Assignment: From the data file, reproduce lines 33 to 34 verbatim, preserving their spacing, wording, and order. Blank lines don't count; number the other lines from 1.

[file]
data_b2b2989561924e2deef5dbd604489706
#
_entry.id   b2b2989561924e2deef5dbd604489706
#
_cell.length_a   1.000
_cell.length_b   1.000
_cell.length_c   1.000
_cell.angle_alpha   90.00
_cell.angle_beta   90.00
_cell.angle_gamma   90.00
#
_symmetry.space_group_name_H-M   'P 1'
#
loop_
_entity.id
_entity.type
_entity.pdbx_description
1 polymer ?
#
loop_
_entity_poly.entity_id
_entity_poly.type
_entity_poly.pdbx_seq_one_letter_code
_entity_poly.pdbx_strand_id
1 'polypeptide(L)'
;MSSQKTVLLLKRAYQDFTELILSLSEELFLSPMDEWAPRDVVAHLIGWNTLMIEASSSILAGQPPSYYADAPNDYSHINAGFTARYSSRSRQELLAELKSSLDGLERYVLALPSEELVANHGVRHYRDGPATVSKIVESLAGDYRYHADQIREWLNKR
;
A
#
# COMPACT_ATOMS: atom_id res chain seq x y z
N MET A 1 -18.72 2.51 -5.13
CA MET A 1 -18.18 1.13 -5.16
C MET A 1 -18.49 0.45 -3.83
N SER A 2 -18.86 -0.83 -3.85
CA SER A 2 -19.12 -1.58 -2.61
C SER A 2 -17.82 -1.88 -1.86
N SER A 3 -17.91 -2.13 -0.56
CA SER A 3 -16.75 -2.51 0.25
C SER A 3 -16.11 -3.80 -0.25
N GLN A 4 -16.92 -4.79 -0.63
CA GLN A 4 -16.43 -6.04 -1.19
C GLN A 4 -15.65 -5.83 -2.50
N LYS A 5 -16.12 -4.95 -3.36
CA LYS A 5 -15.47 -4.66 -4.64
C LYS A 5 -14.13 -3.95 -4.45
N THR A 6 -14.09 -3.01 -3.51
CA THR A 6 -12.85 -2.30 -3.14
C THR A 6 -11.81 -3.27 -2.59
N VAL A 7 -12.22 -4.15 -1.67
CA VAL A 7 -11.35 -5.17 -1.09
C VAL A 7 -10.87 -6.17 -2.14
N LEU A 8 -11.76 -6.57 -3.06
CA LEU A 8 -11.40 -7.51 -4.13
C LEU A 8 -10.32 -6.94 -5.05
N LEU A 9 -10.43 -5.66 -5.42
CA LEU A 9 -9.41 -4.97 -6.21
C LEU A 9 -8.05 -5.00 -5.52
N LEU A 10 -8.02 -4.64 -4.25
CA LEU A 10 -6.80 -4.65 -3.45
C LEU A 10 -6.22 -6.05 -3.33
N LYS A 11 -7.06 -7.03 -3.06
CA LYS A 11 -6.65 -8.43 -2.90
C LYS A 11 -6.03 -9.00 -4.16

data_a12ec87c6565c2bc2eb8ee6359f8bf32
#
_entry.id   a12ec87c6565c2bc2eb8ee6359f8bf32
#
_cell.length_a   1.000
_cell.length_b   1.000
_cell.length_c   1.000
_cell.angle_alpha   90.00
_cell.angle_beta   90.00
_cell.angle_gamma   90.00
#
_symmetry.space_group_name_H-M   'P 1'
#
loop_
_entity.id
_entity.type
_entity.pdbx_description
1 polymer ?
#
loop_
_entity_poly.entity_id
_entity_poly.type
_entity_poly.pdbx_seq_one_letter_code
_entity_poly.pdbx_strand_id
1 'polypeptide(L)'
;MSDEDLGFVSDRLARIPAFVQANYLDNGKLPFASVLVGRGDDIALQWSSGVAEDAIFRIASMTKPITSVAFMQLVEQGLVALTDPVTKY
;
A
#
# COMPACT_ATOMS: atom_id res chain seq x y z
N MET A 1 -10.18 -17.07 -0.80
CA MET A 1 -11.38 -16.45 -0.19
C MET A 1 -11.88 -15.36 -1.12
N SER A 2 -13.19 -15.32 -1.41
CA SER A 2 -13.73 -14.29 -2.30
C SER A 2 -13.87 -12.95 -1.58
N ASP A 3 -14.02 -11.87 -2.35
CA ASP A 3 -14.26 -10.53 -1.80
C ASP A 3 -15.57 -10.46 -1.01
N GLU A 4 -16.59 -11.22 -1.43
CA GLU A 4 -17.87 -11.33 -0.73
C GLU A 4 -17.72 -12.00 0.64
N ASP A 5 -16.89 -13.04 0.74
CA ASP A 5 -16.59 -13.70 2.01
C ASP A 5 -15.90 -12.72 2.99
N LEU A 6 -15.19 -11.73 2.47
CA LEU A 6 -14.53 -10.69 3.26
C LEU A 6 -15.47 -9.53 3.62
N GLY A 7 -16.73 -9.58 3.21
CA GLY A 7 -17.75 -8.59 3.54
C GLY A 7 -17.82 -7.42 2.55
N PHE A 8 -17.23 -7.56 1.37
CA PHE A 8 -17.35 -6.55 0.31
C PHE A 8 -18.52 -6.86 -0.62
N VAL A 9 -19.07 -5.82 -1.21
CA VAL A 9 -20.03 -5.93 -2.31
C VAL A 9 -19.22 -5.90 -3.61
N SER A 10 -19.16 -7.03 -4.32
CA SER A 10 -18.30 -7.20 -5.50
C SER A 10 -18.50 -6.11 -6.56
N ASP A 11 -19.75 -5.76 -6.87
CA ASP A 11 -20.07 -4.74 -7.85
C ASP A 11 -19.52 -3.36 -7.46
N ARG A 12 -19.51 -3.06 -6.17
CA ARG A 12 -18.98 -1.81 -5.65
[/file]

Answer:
C MET A 1 -18.49 0.45 -3.83
N SER A 2 -18.86 -0.83 -3.85